Mackessy, S.P., K. Williams, and K.G. Ashton. 2003. Ontogenetic variation in venom composition and diet of Crotalus oreganus concolor: A case of venom paedomorphosis? Copeia 2003: 769-782.
Parker, J.M. 2003. The ecology and behavior of the midget faded rattlesnake in Wyoming. PhD Dissertation, University of Wyoming. Laramie, Wyoming, USA.
Parker, J.M., and S.H. Anderson. 2007. Ecology and behavior of the midget faded rattlesnake (Crotalus oreganus concolor) in Wyoming. Journal of Herpetology 41: 41-51.
Woodbury, A.M. 1929. A new rattlesnake from Utah. Bulletin of the University of Utah 20:1.
Midget Faded Rattlesnake Conservation
Except for a few national parks and monuments in Utah and Colorado, Midget Faded Rattlesnakes are unprotected from development throughout most of their range. In the past 100 years, populations have likely been lost due to the creation of reservoirs that have flooded den habitat and the expansion of the road system that has led to direct mortality of migrating snakes. Currently, snakes and their habitat are threatened by energy development (oil, gas and wind), grazing and further road development for both industry and recreation. As a result, Midget Faded Rattlesnakes are listed as Species of Greatest Conservation Need in Wyoming and Colorado.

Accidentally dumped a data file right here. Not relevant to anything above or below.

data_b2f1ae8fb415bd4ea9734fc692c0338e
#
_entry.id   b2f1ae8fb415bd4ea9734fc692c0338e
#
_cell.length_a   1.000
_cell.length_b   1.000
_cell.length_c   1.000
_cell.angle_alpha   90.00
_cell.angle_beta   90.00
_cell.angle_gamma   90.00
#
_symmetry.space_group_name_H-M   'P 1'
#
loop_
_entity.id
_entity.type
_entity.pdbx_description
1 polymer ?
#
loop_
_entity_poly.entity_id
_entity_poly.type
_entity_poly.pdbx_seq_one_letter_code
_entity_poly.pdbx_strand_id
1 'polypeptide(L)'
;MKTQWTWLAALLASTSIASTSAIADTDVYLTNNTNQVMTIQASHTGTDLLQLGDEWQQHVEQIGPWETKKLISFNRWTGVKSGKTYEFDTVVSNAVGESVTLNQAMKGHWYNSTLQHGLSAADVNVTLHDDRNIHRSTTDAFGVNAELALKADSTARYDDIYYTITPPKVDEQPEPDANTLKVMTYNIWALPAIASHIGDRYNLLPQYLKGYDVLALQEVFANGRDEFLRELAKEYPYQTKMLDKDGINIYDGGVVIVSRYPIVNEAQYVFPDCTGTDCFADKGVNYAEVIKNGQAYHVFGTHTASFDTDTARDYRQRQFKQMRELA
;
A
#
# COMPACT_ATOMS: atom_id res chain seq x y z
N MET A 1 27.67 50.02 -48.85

The Midget Faded Rattlesnake is one of the most unique rattlesnakes found in temperate North America. Although a member of the wide-ranging Western Rattlesnake species complex, this shy snake has many differences from its relatives: small adult size (less than 2 feet long), unique venom, year-round use of rocky outcrops as denning/birthing sites and a range restricted to the canyons and shrublands of the Colorado Plateau of Wyoming, Colorado and Utah. It is especially suited to the unique geology of its range and likely could exist nowhere else in the world.